Volume 42, Issue 3 - March 2007
|the Rate Debate
EPAct: The Mandates of EPAct Are Alive and Well
by Scott Meza, Esq.
Editor’s Note: The following is a rebuttal to the GANA Perspectives column which appeared in the January issue.
In the January 2007 issue of USGlass magazine, an article authored by Kim Mann, general counsel for the Glass Association of North America (GANA) mistakenly stated “NFRC can no longer claim any legitimacy or ‘mandate’” under the amendments to the Energy Policy Act of 1992 (EPAct) because the relevant amendments are no longer published in the U.S. Code as of 1998. That article also erroneously characterized statements made at the Code Change Development Committee of the International Energy Conservation Code (IECC) as coming from a “spokesperson” for the National Fenestration Rating Counsel (NFRC). As NFRC’s legal counsel, I would like to set the record straight on both issues.
EPAct, signed into law by President George H. W. Bush in October 1992, authorized NFRC to develop an energy performance rating system for windows and window systems. It stated:
“The [(NFRC)] is initially directed to develop this voluntary rating program according to commonly accepted procedures for the development of national testing procedure and labeling programs … In addition, is intended that, should NFRC develop this program, its implementation and administration also will be in accordance with commonly accepted procedures. Such procedures must assure, at a minimum, that NFRC has sufficient oversight and authority to assure that accreditation and certification procedures result in compliance.”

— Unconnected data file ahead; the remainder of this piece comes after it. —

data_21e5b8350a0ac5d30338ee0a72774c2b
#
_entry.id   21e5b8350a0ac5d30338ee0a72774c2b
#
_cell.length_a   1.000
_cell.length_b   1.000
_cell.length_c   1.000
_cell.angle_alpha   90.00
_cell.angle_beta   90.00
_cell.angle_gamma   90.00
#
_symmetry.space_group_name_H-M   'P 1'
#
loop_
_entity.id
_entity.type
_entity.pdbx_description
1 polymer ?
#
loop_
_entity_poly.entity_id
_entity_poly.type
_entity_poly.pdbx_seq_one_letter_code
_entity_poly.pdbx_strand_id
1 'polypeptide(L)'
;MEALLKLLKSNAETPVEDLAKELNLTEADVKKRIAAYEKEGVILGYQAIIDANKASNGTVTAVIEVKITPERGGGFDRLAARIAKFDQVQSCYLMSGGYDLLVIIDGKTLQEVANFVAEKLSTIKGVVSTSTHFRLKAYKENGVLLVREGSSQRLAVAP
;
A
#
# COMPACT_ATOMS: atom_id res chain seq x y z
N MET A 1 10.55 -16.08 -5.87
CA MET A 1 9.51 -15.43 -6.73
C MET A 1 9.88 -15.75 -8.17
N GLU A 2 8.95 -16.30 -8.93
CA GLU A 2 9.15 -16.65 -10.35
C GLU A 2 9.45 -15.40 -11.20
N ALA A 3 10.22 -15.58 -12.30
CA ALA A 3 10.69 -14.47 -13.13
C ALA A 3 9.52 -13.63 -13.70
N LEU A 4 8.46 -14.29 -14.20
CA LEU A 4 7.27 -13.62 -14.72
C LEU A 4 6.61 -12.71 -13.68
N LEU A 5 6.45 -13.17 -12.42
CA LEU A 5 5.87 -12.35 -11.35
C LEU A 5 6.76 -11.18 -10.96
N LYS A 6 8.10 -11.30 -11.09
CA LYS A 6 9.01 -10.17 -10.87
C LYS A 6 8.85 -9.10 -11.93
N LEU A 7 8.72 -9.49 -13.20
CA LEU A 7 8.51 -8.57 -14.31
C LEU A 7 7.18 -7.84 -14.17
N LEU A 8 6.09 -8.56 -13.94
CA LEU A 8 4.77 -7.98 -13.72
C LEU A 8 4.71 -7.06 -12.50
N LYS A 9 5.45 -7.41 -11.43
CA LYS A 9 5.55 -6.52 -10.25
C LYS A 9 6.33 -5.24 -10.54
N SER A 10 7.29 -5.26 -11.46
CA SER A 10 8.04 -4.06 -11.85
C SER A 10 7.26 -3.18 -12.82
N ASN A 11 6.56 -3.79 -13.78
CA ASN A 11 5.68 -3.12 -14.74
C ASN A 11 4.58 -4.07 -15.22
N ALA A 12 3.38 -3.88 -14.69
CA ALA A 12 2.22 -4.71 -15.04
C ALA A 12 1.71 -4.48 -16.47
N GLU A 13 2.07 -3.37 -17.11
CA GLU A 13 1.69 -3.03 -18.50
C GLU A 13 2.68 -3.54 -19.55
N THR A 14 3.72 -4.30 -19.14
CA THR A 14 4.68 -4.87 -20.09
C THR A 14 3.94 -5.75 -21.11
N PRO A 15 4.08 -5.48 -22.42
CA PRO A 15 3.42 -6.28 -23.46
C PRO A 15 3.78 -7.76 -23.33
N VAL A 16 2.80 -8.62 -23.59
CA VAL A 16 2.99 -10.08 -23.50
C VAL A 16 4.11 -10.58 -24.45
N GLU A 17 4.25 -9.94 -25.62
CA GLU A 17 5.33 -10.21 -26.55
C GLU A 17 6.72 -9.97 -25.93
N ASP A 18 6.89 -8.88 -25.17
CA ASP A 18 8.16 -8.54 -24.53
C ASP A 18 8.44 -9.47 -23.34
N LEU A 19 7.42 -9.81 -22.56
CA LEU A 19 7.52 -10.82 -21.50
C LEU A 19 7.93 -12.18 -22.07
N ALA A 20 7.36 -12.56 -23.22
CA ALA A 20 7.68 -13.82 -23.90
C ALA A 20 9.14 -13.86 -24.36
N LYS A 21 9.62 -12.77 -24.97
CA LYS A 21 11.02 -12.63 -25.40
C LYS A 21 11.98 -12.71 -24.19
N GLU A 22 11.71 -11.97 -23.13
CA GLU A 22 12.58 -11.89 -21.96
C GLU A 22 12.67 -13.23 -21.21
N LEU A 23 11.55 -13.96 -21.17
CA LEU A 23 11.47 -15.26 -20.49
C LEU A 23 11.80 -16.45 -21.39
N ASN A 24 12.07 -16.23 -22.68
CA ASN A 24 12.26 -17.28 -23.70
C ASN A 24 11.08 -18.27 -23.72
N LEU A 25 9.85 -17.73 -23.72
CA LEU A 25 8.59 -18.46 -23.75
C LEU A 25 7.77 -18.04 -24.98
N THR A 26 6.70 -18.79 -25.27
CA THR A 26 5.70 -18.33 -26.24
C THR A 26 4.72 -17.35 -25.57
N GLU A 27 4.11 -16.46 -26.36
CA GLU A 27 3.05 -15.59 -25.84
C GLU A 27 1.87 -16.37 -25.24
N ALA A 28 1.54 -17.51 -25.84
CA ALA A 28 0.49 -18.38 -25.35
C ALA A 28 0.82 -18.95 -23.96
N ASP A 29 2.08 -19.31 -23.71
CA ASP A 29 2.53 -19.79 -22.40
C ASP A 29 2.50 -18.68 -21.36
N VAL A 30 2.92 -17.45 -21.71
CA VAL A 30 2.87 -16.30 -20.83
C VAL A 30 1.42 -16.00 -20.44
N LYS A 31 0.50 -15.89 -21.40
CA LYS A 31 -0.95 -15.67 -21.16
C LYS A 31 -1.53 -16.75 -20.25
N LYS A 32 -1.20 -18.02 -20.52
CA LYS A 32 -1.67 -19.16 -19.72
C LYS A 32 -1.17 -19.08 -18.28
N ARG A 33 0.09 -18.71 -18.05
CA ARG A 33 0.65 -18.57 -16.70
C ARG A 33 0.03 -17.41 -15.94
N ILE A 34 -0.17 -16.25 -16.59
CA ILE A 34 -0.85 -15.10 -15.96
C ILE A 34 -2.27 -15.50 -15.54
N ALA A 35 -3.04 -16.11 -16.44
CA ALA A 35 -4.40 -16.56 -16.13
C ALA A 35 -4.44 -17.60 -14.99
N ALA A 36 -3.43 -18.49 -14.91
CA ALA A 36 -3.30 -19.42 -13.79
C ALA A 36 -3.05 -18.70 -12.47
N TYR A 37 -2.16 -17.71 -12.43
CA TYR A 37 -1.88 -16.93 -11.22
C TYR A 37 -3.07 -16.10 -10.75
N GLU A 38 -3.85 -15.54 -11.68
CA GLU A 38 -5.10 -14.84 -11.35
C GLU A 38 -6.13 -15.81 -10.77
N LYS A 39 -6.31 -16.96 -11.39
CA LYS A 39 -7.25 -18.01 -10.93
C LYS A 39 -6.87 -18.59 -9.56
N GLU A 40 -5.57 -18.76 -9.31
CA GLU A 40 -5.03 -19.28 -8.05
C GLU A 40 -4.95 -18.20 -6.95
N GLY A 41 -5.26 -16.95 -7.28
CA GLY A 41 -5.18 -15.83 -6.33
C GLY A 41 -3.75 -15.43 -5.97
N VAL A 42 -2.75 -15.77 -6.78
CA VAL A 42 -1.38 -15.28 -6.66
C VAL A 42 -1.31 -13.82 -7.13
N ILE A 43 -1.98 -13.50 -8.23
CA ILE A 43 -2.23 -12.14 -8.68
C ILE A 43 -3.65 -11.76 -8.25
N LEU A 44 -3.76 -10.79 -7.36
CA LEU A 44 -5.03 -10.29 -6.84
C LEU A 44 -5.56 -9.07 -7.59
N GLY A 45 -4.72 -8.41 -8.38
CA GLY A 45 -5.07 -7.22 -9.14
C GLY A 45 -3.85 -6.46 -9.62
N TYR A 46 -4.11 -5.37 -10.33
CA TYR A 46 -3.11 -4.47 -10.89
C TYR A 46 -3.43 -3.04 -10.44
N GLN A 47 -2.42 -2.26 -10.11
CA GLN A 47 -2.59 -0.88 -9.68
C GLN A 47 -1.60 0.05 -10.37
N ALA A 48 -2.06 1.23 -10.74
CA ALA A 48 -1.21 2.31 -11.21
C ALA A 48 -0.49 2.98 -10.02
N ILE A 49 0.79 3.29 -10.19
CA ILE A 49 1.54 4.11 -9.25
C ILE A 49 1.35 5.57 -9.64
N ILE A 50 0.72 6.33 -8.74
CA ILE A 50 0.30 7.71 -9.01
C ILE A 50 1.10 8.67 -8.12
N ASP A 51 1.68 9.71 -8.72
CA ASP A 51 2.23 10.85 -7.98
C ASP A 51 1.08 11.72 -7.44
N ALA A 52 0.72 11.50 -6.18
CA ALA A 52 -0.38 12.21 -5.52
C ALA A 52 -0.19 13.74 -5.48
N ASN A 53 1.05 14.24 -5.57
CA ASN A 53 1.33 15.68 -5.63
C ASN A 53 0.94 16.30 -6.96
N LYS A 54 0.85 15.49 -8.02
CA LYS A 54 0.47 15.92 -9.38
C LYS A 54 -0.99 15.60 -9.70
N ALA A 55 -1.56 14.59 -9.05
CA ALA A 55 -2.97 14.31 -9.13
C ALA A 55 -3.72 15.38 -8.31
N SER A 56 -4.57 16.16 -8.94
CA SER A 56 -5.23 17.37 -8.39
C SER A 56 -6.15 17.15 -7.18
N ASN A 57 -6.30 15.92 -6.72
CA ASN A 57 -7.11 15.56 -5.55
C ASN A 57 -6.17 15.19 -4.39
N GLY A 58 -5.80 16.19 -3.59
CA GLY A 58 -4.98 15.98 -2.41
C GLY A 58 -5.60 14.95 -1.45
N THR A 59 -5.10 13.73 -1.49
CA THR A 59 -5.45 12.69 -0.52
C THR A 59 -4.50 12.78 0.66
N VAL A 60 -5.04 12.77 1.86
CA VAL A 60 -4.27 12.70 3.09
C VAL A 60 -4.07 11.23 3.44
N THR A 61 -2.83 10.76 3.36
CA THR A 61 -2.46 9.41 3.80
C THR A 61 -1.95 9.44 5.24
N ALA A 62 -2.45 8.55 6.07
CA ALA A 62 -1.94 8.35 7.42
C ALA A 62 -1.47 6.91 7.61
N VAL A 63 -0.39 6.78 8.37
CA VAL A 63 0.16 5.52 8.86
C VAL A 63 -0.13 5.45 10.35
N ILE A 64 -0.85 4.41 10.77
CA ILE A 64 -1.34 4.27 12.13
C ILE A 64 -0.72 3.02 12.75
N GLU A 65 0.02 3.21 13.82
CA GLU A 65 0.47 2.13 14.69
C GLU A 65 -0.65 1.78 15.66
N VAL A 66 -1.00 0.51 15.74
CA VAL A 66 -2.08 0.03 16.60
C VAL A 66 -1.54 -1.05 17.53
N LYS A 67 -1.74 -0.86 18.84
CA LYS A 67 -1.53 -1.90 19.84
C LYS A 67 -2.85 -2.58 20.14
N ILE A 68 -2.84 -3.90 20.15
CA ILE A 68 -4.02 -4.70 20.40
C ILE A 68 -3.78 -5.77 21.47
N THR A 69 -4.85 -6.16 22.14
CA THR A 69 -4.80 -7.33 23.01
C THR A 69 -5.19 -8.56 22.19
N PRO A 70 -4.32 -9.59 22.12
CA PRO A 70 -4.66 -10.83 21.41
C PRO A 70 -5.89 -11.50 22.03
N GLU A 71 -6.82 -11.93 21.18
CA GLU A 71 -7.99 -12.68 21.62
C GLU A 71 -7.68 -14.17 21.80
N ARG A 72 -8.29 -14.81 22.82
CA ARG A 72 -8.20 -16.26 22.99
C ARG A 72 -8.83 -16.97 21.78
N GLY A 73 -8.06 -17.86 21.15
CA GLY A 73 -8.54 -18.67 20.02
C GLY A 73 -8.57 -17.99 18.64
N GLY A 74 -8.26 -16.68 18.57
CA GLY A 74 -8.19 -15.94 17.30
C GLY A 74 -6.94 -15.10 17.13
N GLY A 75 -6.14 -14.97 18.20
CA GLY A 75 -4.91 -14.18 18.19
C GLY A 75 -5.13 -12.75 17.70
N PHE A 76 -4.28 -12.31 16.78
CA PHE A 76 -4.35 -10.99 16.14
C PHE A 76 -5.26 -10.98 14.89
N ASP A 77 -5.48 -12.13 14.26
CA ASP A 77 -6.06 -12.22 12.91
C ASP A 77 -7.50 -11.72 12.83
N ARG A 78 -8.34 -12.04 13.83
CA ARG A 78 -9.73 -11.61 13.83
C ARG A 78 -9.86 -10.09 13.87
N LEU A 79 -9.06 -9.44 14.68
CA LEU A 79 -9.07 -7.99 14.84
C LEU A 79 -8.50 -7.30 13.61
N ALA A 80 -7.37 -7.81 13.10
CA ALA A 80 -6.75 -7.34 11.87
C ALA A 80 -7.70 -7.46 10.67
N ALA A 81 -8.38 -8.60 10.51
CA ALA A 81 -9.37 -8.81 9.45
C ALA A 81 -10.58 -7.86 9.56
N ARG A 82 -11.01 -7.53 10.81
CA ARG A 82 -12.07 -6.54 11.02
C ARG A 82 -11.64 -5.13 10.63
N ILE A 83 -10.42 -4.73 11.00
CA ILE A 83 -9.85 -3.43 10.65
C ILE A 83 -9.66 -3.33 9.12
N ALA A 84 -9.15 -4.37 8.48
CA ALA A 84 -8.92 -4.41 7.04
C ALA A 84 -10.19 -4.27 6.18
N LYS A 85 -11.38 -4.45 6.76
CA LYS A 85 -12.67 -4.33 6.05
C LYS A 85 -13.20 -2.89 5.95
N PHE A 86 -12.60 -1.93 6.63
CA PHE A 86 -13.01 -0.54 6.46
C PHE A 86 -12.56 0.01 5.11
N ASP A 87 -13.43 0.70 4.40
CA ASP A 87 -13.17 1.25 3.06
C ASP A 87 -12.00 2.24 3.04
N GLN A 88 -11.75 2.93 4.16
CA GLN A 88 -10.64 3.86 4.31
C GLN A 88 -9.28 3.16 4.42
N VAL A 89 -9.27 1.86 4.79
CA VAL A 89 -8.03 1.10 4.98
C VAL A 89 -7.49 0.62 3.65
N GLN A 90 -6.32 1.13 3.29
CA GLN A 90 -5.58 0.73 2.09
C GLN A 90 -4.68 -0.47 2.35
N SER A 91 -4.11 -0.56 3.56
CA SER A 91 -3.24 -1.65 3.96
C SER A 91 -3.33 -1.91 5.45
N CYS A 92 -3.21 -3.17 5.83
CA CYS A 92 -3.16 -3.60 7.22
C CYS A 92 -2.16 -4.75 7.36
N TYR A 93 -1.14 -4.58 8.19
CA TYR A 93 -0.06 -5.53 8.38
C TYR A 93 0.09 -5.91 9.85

The law also directed the U.S. Department of Energy (DOE) to monitor and evaluate NFRC’s activities to determine whether the organization had met the law’s requirements. The EPAct authorized the Secretary of Energy to make that determination within one year of the legislation’s enactment.
On September 23, 1994, Secretary Hazel O’Leary issued a determination that the NFRC’s window energy rating program satisfied the objectives of the EPAct. The determination noted favorably that “[w]idespread participation exists in the NFRC energy performance rating, certification and labeling program. This program, to ensure accuracy and credibility, includes a system of checks and balances embodied in its three key subprograms: laboratory accreditation, product certification and the certification agency program.”
The memorandum also stated that “DOE believes the NFRC program is performing well and is in full compliance with EPAct section 121 ...” It further noted that even if evidence was presented showing that NFRC was not meeting the EPAct requirements “DOE would need to make the determination specified in EPAct section 121(c) before it could take action to put an alternative system in place. Thus, for the related programs and cooperative work under its management and purview, DOE should continue to only recognize the energy ratings and labels for windows and window systems recognized by the NFRC program.”